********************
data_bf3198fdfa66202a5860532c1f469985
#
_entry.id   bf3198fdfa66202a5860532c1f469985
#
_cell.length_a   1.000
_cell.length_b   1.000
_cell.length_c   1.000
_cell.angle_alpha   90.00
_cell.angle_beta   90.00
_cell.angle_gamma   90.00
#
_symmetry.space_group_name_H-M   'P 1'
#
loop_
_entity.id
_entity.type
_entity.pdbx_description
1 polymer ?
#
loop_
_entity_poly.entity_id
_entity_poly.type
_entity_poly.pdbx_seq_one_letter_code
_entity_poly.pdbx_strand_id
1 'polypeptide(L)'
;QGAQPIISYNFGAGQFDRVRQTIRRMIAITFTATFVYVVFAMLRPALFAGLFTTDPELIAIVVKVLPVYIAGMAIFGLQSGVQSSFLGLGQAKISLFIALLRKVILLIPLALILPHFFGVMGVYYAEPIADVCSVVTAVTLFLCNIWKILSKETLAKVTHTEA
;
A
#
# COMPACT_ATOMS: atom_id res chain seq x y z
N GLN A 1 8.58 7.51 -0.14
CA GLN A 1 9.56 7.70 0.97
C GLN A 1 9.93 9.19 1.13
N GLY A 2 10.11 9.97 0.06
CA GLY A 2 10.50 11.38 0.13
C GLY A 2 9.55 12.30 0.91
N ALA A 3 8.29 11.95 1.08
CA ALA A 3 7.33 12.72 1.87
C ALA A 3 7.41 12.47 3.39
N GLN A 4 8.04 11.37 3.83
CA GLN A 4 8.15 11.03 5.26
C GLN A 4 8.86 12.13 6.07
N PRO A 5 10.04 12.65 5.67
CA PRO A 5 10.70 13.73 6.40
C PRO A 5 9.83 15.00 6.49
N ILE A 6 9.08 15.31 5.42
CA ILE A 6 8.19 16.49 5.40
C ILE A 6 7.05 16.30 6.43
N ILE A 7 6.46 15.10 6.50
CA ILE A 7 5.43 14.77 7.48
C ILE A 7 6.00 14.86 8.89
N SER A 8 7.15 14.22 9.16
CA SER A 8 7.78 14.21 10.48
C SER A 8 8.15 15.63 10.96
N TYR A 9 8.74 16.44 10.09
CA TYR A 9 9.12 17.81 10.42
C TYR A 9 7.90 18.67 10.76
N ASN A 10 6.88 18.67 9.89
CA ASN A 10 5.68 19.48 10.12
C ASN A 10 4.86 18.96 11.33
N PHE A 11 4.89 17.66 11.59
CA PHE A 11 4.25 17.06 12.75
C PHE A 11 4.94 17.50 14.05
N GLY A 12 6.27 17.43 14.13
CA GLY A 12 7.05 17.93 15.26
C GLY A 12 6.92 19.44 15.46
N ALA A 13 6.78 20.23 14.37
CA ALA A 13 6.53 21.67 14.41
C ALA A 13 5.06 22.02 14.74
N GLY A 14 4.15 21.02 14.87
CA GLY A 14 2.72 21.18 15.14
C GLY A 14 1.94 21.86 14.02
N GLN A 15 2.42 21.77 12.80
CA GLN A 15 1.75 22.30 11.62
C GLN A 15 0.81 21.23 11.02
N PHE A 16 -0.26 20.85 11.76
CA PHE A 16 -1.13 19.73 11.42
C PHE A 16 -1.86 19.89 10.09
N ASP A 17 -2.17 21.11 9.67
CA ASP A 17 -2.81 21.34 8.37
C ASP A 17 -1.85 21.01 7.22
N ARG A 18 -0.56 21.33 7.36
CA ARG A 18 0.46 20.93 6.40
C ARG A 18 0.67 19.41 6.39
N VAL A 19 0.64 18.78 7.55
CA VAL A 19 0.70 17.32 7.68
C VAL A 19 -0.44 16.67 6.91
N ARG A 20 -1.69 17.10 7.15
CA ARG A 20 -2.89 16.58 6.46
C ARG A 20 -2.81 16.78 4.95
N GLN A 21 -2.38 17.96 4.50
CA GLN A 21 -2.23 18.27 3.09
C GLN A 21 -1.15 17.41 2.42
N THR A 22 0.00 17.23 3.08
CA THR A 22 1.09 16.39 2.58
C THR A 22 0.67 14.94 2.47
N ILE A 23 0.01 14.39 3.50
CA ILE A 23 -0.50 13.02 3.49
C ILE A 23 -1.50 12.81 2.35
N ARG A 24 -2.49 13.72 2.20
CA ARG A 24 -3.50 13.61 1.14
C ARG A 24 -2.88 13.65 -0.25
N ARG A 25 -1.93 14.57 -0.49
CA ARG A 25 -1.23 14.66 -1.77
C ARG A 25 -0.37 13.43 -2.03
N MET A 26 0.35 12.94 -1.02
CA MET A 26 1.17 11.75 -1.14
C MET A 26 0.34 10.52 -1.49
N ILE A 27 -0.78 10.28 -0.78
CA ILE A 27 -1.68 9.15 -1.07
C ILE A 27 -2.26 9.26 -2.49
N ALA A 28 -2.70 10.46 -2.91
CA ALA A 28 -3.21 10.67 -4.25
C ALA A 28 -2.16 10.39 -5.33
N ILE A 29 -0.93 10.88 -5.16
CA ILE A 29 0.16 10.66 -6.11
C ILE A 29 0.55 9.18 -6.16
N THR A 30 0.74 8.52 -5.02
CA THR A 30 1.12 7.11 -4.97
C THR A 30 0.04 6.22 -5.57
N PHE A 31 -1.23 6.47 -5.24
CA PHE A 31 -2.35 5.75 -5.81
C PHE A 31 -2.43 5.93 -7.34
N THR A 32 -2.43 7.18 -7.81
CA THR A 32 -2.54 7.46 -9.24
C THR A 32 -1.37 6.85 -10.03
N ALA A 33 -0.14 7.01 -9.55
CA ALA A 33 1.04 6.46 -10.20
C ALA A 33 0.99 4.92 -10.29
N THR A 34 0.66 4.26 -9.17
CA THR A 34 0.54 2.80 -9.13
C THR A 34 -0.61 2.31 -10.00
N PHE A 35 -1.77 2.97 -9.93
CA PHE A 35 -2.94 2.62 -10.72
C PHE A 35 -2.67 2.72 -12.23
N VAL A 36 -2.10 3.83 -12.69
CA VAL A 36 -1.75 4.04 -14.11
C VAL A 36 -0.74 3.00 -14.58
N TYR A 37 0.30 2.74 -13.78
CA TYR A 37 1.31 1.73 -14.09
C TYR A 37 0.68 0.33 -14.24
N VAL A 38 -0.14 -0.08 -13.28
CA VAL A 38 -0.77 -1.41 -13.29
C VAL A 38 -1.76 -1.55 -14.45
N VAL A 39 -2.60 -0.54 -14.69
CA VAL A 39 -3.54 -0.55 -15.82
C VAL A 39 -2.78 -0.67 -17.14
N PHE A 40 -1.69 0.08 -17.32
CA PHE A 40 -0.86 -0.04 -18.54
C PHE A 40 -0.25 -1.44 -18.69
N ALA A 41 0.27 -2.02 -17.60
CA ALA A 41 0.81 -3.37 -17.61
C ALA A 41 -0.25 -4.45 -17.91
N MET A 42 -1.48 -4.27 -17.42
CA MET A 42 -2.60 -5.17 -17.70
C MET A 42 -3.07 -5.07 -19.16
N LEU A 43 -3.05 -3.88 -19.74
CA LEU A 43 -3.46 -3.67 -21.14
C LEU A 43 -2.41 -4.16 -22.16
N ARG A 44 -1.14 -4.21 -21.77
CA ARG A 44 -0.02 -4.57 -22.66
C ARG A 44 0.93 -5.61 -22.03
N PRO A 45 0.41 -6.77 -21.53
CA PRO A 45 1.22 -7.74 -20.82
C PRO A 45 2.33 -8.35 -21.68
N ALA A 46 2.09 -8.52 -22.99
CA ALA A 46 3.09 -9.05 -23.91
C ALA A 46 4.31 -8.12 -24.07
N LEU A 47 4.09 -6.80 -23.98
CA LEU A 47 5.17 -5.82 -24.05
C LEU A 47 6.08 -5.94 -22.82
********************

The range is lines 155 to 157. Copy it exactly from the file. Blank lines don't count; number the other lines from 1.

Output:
CA MET A 42 -2.60 -5.17 -17.70
C MET A 42 -3.07 -5.07 -19.16
N LEU A 43 -3.05 -3.88 -19.74